The main purpose of the Rotary Murray-Darling School of Freshwater Research (RMDSFR) is to enable students who live in and around the Murray-Darling Basin to experience activities that are inherent in the fields of freshwater research, conservation and the environment. The School has attracted students from secondary schools in New South Wales, Victoria, South Australia and the ACT. Approximately 530 students have participated in the School since 1996.
How it Works
The students work in teams for six days. One of the aims of the School is to introduce students to the process of scientific investigation and the role that research plays in living in a sustainable environment. By combining problem solving activities with intensive support and advice from staff from the three institutions, MDFRC, La Trobe University and Charles Sturt University, the students gain a realistic and fun introduction to freshwater ecology, conservation and the environment.
Students, working with staff and mentors will undergo field trips, lectures and demonstrations at a number of locations. Participants will work at the outdoor research site of the MDFRC, at Wonga Wetlands, near the River Murray, which is operated by Albury City, as well as visiting the Norske Skog Albury paper mill which utilises up to 55% recycled fibre and recycles around 160,000 tonnes of old newspapers and magazines each year.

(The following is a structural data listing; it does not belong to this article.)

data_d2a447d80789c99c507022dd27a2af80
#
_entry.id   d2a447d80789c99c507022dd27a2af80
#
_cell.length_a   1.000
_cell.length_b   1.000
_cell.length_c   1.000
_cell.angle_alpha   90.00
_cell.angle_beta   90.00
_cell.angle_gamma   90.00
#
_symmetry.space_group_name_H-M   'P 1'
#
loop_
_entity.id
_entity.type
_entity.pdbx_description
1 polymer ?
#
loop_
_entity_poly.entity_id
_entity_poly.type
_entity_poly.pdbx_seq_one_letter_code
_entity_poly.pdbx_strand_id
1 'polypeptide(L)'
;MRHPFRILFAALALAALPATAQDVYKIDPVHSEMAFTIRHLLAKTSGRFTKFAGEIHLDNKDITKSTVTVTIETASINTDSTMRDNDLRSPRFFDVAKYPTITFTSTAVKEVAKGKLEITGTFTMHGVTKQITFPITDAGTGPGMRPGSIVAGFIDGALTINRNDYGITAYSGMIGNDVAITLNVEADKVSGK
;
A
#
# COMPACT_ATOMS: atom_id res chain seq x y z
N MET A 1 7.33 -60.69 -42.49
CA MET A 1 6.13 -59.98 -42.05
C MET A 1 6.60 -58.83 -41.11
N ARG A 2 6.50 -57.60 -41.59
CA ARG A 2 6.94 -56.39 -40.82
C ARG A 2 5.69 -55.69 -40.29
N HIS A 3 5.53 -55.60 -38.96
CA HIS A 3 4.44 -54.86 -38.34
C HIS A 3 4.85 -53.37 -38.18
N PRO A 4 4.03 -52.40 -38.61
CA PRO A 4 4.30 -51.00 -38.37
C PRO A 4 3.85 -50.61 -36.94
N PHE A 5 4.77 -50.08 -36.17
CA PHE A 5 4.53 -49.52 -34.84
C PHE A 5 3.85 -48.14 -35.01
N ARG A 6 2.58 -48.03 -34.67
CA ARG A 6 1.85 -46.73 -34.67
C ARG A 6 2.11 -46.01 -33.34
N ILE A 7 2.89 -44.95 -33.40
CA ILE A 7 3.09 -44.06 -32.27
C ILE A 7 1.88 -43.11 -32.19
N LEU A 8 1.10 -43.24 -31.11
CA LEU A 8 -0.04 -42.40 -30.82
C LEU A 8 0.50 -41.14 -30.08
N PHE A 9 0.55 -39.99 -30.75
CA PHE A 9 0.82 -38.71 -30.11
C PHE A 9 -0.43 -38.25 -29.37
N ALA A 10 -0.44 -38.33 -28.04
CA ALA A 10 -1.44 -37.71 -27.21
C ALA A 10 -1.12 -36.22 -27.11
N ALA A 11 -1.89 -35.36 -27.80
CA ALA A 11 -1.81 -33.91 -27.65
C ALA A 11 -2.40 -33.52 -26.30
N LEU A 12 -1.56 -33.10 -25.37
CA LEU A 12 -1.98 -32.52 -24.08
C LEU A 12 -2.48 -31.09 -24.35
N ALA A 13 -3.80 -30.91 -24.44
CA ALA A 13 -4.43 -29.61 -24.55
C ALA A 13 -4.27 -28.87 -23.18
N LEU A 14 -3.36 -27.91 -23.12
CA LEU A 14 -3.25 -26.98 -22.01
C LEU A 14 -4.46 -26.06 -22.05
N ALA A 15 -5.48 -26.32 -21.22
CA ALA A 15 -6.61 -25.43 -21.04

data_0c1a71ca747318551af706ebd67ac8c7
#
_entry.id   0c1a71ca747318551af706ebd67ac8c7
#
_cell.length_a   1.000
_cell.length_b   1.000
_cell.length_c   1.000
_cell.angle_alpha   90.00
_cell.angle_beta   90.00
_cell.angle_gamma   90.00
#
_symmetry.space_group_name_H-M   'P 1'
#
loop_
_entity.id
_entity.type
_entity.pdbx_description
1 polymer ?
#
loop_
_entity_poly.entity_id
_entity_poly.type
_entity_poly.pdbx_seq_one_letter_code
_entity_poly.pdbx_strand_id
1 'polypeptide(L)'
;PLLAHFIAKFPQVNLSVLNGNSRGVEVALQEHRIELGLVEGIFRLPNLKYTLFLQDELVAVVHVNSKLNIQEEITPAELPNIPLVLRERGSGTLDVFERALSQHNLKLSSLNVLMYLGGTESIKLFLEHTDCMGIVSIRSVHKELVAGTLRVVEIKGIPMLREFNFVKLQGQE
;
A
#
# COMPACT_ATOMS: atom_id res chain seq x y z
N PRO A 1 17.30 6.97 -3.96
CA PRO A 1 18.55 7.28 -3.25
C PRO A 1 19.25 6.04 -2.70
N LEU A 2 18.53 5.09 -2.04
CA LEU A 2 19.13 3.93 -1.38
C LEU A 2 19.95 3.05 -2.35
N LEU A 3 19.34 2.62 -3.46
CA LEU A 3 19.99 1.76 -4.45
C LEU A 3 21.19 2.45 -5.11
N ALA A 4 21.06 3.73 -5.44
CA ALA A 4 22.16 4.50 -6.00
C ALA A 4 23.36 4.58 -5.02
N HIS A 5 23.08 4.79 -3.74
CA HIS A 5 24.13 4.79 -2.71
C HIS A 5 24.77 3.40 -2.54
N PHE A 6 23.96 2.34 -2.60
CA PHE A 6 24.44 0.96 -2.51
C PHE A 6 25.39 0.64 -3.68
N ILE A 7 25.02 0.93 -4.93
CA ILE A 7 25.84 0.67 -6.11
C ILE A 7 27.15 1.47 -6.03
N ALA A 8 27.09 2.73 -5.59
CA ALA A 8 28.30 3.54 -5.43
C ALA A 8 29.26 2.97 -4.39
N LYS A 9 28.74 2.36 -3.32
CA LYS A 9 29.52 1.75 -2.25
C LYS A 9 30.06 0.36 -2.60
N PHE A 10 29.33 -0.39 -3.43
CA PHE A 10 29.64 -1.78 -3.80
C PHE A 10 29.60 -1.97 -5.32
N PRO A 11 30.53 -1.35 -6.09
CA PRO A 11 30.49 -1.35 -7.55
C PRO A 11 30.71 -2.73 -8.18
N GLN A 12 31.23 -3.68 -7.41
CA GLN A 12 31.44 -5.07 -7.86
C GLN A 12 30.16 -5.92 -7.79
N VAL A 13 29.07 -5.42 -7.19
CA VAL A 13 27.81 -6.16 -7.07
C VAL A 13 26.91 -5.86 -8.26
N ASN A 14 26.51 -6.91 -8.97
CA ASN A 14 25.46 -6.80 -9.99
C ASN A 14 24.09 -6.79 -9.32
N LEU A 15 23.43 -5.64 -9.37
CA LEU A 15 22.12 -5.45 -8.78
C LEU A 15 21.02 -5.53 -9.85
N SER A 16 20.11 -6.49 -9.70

The concluding highlight of the six-day RMDSFR is the presentation of their findings by each group to a meeting of scientists and Rotarians, further enhancing the students' communication and teamwork skills. The participants also complete the RMDSFR with a greater understanding of the role of scientists, their methods and the place of scientific research in Australian society.
For more information about the Murray Darling School of Freshwater Research go to mdfrc.org.au
2003 - Kathleen Bartlett
2005 - Eliza Williams
2006 - Coby Ferguson